Charities And Capitalism: Nice Try

June 17, 2013 7:12 pm

From our very first breath, we are wrapped in an environment that we cannot possibly make sense of. As we progress through our modern lives, we are given scraps of information regarding our surroundings, social structures and organization, and even our place in the setting. While these tiny pieces of information claim to portray a full painting, in reality we are only privy to a few random brush strokes, with most of the canvas left blank. This leads to an unconscious understanding of capitalism as an integral and irreplaceable part of our lives, taken for granted to an extent that is comparable with our assumption that the sun will rise tomorrow. We do not think about capitalism and an abhorrent amount of us don’t even recognize the word. This leads to the perpetuation of a being that, much like the infant, does not understand its environment and hardly understands why it might be crying.
capitalismAll but the wealthiest and most powerful of people have genuine grievances. Some may have more than others, but it is the poor or lower class individuals who suffer most as a result of the system. This leads to pseudo solutions, which are peddled like the latest games consoles: they come in different shapes, sizes, and colours and if you are prepared to splash a little extra cash, you can even get a PS tailored to your needs. All boxed up and nicely wrapped to provide you with enough short term satisfaction that will shut you up, but never the long term results brought by genuinely addressing the actual grievances. It may seem like a funny comparison but the reality is that these pseudo solutions can basically be treated like marketed goods. People buy into these solutions, many investing their time, effort and in many cases, their money, expecting a return in the form of a better lifestyle, whatever that may be. These PS’s can take the form of nationalism (especially in a bi or multinational state), social consciousness campaigns designed by governments to detract more than anything else, and even entertainment as a kind of morphine to numb any pains. However, the top seller of these pseudo solutions is undoubtedly charities.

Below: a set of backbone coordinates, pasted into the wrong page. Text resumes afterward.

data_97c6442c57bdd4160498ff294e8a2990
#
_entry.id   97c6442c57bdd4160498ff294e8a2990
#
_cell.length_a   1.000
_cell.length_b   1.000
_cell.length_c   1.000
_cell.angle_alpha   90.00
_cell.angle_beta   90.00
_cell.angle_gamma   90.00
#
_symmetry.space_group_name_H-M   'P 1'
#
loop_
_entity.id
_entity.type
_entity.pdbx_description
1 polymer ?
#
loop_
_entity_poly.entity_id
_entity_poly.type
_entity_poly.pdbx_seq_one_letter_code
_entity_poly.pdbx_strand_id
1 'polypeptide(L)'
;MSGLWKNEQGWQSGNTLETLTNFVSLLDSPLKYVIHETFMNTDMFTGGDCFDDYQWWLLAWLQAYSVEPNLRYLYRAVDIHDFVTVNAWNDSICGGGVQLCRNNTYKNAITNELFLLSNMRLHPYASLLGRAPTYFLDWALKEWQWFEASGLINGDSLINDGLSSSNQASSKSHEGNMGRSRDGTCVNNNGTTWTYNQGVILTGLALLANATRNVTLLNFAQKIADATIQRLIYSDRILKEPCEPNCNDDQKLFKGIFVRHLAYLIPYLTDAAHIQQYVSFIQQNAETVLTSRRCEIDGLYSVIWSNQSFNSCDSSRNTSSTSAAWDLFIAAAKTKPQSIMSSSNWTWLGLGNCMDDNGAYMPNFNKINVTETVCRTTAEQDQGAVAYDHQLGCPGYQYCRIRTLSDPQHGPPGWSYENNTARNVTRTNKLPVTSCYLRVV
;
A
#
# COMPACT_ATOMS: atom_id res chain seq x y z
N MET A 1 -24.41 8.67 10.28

Charities have proven to be dangerous institutions. They are expert trainers in the act of passivity and apathy as their very existence reminds us of how we don’t need to care for whatever the cause is; other people are doing that for us. All we need to do is toss our coinage into a bucket and graciously accept that pat on the back we give ourselves for giving a helping hand to the world. One may claim that this is not the doing of the charities themselves but they would be hard pressed to defend their argument, as the charities encourage no more than this. Their very existence is patronizing, not only to the people they claim to help, but also to the people they ask money from. Their attitude is to demote you to a blind donator, without offering you information as to how exactly your money is going to help and without actually showing you the results. This is not to say that the people who work in charities consciously act this way, it is simply that these are the kinds of organizations that have been allowed to survive by the system.